Marketing Electric Vehicles to the Educated Consumer

hybrid-cars-electric-vehicle-buying-guide_electric-vehicle-buying-guide_00-1-638x300We have talked a lot about the technological advancements of the auto industry in both the vehicles themselves and the marketing behind them here at Interactive 360, especially when it comes to electric vehicles. After all, if you are not innovative, you are going to be left behind. However, as consumer education rises, especially when it comes to pricing factors, new studies have shown that consumers are relatively unaware of incentives relating to the purchase and ongoing care of electric vehicles.

We are all aware of the rise in popularity of EV (electric vehicles) and sooner or later, it’s a safe assumption to say that there will be more electric and hybrid vehicles on the road than gasoline powered ones… at some point at least.  As technology continues to advance, electric and hybrid cars will continue to surpass gas-powered cars in, not only miles per gallon and sustainability, but also affordability.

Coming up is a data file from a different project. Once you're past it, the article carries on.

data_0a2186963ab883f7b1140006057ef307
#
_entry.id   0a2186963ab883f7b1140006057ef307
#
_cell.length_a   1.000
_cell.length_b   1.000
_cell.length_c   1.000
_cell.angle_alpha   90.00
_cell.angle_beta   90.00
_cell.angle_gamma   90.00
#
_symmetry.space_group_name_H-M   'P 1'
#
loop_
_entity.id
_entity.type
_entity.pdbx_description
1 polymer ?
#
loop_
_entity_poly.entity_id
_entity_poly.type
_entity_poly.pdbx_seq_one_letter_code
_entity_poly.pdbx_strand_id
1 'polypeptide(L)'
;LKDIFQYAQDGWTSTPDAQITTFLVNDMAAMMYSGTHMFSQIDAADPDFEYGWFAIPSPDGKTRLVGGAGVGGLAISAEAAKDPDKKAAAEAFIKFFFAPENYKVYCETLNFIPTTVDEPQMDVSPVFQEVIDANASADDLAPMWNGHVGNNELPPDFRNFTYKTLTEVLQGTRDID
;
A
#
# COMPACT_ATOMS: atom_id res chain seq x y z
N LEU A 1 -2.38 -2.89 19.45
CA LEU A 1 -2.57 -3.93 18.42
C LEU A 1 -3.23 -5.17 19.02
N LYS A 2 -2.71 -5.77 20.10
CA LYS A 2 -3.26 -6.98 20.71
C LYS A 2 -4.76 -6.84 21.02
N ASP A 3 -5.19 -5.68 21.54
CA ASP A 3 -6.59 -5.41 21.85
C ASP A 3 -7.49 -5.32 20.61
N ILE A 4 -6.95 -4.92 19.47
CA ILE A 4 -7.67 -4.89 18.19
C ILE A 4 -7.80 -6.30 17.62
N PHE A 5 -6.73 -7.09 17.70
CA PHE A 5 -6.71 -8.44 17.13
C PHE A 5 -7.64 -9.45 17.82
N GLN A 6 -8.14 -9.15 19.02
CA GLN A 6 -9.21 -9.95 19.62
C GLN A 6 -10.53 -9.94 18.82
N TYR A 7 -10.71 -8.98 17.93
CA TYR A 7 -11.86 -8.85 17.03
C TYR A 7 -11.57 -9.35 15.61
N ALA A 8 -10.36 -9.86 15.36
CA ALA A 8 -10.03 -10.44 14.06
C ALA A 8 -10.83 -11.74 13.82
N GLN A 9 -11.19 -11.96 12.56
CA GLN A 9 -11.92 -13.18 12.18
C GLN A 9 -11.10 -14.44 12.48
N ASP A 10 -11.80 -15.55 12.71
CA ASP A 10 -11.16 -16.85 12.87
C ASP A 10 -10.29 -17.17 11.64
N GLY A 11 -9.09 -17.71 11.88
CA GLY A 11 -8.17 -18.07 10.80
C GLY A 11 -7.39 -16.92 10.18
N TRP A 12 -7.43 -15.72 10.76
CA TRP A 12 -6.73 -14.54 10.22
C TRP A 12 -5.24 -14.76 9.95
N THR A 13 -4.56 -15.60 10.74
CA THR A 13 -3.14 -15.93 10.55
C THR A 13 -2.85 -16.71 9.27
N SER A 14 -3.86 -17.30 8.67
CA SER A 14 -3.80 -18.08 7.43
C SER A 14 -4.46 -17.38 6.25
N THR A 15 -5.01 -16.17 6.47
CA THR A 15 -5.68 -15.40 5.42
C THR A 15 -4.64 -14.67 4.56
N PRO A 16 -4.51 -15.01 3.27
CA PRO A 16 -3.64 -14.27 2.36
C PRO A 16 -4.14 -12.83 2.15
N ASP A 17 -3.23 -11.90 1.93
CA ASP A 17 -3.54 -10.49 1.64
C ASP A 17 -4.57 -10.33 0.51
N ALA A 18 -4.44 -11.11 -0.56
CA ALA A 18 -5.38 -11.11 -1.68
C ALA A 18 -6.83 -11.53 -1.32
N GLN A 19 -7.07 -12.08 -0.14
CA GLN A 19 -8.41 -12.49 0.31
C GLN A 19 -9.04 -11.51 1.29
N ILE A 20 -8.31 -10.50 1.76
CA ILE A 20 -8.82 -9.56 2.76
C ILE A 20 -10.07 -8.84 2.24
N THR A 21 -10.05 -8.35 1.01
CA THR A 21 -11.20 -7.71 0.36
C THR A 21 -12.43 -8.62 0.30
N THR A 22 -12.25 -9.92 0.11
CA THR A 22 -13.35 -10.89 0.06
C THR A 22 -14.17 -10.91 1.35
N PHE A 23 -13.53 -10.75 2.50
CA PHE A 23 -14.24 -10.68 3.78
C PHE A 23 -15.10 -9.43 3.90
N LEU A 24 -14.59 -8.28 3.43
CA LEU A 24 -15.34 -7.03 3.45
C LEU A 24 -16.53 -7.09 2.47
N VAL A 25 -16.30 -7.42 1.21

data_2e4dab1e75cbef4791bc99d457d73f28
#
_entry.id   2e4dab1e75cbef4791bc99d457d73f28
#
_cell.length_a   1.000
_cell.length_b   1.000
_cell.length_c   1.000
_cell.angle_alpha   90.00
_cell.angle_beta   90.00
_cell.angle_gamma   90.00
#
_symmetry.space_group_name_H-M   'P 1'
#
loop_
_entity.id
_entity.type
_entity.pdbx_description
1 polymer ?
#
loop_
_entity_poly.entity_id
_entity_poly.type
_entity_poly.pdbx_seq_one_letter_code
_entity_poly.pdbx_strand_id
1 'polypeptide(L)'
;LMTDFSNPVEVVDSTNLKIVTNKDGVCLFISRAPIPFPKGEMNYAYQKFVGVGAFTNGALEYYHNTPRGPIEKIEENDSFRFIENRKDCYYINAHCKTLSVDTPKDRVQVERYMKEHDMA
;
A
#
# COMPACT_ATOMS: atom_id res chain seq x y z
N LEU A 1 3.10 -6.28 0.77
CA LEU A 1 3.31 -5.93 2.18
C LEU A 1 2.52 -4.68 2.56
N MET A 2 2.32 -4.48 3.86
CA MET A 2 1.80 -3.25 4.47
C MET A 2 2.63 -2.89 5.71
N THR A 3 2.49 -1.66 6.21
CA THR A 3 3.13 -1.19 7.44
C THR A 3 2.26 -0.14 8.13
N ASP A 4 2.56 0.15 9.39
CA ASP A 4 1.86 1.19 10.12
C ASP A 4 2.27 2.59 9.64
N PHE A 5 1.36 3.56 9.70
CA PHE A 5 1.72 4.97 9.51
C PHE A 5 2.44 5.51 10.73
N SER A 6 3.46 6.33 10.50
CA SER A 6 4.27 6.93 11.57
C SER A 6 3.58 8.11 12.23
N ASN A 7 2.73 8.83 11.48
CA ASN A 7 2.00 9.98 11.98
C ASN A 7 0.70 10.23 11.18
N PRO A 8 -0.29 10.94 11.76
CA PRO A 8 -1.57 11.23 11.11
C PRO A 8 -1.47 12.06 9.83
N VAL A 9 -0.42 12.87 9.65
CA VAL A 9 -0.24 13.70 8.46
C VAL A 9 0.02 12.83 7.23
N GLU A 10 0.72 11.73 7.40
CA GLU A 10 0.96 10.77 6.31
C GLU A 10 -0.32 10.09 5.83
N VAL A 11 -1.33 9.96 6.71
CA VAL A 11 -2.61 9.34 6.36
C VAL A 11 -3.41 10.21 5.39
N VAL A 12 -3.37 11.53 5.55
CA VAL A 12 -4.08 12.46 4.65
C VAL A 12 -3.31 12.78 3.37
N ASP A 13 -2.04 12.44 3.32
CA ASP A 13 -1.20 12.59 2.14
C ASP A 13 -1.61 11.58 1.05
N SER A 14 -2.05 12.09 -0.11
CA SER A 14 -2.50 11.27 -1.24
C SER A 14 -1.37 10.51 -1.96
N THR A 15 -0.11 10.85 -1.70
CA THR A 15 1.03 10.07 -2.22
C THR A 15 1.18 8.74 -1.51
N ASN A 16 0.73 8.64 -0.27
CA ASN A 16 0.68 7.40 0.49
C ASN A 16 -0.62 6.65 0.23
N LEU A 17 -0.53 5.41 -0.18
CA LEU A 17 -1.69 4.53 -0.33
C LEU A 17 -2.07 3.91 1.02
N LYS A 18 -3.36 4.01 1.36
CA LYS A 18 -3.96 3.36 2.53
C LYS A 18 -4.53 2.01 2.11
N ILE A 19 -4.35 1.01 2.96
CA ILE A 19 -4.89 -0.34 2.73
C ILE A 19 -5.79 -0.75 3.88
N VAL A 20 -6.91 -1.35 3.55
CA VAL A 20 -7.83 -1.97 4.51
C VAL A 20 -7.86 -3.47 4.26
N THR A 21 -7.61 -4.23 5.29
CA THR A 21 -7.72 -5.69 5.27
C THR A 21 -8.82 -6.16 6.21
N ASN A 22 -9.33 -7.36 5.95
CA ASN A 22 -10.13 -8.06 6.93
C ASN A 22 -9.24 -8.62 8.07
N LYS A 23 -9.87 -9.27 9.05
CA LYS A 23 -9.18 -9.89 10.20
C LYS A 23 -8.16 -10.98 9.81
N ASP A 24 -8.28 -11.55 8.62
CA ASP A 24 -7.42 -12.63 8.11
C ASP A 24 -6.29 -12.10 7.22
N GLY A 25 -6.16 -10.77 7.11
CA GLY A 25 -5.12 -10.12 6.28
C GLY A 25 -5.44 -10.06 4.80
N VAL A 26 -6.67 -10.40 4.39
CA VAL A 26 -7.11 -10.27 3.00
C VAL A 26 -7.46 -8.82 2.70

The Study

hybrid vs gasolineAn Indiana University study was released that surveyed more than 2,000 drivers in 21 of the nation’s largest cities. They discovered that 95% of respondents were not aware of state and local subsidies, rebates and other incentives in relation to electric and hybrid vehicles. Seventy-five percent also were uninformed about the savings in fuel and maintenance costs that all rechargeable cars, such as battery-electric and plug-in hybrid cars, offer over traditional gasoline vehicles.

 

The Proof is in the Pudding

Let’s compare three popular vehicles in the gas, hybrid and electric categories; respectively, the Hyundai Sonata, the Ford Fusion Hybrid and the Nissan Leaf. The average purchase price of the Nissan Leaf is right around $23,000, followed by the Hyundai Sonata at around $25,000 and the Ford Fusion Hybrid at almost $30,000. Over a period of ten years though the total cost of ownership jumps to about $64,000 for the Nissan Leaf, approximately $82,000 for the Ford Fusion Hybrid and incredibly $90,000 for the gasoline powered Hyundai Sonata.

gas vs electric

As logical as this all might seem for a consumer to opt for an electric or hybrid vehicle, there will always be a car enthusiast out there that lives to hear the throaty growl of a turbo charged, gas guzzling V8 roar up in the driveway.

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